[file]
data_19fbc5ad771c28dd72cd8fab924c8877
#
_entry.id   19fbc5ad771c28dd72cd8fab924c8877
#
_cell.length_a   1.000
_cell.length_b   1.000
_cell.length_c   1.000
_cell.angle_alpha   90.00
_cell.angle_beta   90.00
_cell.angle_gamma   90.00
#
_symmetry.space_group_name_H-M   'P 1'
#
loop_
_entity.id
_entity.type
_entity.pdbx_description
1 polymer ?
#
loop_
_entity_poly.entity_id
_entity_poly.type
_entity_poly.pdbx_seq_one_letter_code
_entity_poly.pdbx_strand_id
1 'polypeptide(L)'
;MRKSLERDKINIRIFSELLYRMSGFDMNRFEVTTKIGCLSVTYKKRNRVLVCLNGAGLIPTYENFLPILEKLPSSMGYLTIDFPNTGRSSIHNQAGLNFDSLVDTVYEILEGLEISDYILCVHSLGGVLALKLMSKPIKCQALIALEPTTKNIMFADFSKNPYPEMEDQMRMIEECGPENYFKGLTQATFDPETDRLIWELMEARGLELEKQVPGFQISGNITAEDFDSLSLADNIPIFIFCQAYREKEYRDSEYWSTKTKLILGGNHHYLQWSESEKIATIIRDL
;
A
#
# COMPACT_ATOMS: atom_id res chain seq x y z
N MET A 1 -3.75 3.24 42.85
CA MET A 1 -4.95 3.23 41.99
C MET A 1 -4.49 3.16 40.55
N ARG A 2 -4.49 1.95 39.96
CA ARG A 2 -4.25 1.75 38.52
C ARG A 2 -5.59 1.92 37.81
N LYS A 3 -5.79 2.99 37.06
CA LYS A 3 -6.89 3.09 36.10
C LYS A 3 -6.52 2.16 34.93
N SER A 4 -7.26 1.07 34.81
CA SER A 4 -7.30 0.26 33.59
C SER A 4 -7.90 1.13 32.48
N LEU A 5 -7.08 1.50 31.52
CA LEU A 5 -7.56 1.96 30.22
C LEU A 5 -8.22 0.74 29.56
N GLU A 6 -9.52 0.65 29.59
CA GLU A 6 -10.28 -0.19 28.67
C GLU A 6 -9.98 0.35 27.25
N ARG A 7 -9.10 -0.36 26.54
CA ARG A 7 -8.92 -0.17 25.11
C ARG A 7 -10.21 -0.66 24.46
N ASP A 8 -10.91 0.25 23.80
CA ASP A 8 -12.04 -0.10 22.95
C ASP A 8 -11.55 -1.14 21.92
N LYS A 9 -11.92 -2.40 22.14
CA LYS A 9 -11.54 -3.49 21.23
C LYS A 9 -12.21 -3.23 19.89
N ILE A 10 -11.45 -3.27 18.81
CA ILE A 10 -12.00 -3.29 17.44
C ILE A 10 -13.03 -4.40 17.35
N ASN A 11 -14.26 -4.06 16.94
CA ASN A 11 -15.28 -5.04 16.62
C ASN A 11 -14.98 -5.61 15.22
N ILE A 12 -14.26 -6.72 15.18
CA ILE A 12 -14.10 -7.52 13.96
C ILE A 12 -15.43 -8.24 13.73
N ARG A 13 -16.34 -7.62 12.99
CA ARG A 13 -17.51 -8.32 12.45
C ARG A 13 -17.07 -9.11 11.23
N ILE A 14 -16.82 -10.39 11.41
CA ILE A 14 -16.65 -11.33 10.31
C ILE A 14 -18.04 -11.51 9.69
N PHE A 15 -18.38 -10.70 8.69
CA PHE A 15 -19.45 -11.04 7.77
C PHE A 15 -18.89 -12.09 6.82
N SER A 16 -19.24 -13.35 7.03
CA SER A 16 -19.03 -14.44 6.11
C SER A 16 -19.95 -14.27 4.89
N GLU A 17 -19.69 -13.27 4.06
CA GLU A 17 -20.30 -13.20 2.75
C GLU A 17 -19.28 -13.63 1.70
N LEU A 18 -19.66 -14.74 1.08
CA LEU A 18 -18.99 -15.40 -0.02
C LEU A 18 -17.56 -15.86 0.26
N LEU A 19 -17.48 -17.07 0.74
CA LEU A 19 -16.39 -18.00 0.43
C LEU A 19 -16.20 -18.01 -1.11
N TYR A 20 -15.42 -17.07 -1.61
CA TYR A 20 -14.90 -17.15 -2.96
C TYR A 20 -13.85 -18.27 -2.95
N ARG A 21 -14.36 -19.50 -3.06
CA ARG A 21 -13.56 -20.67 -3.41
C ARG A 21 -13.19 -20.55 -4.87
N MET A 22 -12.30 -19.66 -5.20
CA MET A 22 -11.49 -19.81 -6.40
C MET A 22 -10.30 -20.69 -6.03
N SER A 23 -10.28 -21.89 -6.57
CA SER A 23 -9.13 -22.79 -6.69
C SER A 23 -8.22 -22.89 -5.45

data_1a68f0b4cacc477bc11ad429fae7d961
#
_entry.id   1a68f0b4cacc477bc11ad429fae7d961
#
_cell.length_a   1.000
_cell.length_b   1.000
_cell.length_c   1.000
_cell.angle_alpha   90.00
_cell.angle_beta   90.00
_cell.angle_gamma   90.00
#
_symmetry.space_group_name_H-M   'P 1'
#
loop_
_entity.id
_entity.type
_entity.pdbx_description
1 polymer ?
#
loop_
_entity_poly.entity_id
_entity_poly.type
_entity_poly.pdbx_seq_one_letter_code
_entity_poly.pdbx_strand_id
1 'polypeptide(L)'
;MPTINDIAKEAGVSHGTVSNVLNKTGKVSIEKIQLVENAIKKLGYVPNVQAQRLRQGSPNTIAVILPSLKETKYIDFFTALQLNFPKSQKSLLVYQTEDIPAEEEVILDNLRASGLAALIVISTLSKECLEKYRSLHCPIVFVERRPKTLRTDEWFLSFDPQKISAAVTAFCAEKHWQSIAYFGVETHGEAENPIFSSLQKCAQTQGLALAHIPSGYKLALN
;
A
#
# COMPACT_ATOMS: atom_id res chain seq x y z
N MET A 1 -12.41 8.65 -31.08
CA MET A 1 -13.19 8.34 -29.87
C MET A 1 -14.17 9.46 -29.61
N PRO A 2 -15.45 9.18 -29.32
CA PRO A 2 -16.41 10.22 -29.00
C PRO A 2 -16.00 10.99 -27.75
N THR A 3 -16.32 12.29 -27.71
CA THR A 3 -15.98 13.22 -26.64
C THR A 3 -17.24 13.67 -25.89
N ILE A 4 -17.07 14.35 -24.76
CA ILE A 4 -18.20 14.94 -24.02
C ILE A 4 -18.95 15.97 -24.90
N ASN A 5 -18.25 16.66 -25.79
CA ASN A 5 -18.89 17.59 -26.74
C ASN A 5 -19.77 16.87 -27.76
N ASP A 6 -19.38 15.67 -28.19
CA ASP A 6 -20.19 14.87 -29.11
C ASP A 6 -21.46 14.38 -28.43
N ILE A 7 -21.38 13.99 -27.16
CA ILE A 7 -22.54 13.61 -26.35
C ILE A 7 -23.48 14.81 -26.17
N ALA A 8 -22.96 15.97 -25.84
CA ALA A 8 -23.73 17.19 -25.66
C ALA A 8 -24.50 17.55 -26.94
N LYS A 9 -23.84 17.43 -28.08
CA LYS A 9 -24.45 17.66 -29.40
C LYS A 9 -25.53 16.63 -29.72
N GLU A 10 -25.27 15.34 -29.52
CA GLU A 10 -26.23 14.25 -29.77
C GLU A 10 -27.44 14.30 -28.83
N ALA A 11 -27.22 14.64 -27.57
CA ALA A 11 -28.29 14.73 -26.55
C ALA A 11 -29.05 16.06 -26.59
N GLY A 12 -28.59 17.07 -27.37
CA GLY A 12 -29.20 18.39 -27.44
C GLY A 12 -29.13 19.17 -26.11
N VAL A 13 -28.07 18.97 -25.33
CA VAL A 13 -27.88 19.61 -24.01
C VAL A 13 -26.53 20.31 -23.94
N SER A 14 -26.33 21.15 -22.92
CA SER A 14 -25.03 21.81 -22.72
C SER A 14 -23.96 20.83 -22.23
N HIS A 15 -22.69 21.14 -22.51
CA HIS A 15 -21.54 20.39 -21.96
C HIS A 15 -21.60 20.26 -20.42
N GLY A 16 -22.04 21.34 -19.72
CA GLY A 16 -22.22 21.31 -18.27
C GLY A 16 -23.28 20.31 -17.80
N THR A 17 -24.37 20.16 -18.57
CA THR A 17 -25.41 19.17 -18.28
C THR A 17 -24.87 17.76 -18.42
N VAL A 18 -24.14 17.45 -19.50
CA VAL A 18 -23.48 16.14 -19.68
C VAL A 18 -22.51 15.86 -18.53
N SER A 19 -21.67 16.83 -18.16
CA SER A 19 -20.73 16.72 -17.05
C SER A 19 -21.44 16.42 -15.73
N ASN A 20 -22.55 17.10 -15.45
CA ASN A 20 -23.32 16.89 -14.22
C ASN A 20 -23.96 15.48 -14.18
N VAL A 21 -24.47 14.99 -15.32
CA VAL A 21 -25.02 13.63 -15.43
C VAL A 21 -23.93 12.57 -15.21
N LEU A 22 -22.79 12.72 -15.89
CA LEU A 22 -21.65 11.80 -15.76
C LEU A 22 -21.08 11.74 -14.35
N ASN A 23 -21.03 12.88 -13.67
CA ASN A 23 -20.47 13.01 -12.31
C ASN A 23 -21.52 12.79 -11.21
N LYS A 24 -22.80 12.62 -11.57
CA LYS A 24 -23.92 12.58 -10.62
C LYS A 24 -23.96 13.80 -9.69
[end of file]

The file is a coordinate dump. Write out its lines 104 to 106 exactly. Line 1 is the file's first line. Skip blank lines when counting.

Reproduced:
_cell.length_a   1.000
_cell.length_b   1.000
_cell.length_c   1.000